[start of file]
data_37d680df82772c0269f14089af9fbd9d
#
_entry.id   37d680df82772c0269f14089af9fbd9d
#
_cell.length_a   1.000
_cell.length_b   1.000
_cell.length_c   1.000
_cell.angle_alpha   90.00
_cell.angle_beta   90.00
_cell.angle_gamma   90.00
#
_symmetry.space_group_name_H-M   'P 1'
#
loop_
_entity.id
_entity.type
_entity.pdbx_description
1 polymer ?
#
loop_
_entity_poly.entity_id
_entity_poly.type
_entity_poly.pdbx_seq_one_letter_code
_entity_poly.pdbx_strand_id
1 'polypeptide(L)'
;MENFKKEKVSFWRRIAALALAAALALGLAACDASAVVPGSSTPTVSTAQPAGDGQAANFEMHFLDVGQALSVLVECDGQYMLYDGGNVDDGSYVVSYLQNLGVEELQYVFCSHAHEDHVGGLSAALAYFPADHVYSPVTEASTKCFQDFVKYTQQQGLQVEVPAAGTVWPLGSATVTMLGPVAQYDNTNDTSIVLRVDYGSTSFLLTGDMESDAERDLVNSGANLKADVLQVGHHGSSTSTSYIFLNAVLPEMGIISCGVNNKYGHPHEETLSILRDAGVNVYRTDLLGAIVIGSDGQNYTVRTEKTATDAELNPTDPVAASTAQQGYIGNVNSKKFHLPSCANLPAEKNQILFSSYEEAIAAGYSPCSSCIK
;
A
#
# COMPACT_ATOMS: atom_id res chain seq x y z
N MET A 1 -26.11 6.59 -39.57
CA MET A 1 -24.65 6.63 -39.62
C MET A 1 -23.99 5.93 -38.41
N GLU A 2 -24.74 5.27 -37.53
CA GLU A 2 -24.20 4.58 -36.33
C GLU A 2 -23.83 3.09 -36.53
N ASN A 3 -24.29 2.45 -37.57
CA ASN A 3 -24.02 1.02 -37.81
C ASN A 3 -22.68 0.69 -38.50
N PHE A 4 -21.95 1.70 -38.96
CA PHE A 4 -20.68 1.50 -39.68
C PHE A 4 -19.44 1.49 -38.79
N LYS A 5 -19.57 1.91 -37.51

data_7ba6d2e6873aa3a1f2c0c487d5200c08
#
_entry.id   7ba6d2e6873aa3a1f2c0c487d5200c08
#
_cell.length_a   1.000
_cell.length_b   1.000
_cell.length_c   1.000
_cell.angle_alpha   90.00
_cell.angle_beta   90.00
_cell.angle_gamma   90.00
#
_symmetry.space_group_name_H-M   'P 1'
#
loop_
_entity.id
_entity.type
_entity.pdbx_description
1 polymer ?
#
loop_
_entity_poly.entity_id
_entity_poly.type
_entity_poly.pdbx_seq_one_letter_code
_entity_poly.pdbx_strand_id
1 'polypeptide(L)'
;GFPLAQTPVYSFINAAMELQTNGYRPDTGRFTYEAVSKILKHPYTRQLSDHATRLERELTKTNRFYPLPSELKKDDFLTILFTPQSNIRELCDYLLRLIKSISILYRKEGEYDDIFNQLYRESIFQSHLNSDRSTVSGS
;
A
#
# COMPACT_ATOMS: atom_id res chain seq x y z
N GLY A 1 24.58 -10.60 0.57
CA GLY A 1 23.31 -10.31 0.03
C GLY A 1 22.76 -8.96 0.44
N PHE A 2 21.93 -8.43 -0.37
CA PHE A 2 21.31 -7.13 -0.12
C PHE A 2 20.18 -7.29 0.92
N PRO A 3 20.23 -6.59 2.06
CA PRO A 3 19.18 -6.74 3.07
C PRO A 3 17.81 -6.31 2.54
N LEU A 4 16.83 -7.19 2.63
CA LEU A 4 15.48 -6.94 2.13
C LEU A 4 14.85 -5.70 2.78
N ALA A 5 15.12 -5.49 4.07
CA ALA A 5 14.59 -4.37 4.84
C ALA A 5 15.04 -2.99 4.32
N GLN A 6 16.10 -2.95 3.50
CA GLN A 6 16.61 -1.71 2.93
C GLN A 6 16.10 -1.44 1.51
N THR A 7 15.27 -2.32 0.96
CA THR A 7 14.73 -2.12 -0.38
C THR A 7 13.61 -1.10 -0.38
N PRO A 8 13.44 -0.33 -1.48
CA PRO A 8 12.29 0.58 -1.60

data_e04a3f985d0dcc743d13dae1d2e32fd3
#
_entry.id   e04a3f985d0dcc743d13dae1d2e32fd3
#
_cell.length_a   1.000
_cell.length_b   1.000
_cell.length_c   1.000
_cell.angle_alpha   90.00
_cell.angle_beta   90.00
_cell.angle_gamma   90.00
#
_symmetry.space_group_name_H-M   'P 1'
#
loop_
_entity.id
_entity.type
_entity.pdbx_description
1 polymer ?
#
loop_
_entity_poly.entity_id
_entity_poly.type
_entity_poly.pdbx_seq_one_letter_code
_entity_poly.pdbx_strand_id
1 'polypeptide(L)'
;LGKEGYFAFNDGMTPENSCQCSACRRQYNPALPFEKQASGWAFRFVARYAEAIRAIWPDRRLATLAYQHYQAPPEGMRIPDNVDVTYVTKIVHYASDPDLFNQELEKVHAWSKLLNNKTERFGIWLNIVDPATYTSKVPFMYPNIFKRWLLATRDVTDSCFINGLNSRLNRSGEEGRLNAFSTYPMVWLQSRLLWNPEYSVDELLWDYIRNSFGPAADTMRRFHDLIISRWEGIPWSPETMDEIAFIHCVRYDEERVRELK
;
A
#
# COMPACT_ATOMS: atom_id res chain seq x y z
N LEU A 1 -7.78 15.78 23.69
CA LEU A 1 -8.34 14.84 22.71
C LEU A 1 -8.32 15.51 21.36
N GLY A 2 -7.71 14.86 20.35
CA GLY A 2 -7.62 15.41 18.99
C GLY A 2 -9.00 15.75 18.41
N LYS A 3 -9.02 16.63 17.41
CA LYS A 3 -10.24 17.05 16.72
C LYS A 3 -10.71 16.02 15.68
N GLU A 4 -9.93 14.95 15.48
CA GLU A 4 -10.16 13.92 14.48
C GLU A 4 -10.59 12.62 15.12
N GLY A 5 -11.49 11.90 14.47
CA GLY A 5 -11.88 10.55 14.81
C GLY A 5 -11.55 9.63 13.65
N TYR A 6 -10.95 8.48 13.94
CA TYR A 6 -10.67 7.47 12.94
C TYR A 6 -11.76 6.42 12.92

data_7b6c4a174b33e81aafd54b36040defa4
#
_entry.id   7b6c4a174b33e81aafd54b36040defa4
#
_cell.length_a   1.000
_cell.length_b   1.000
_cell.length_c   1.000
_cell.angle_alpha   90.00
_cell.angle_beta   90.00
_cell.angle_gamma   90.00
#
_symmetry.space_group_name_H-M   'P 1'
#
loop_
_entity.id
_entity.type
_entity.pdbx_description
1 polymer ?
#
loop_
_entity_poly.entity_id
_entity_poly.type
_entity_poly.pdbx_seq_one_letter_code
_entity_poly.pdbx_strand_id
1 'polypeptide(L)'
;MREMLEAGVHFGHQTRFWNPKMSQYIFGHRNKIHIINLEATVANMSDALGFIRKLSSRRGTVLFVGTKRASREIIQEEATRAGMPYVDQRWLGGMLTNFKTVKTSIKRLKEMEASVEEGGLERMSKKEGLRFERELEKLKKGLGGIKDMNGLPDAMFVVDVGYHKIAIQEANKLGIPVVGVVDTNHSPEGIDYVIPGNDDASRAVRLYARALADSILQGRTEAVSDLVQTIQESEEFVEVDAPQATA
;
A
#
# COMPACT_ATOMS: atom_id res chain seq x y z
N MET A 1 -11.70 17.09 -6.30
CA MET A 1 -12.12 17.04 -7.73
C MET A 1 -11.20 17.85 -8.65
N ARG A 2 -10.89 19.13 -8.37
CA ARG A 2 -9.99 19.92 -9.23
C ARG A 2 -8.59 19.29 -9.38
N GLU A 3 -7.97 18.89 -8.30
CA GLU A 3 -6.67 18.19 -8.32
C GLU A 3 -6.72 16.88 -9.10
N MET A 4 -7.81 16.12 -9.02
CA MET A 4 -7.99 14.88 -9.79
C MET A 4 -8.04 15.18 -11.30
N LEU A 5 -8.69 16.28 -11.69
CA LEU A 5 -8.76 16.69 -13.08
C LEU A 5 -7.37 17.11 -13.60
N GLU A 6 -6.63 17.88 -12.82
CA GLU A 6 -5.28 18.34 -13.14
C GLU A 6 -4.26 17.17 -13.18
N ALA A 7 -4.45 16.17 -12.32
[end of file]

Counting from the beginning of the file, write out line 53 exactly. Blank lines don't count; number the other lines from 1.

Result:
_cell.angle_gamma   90.00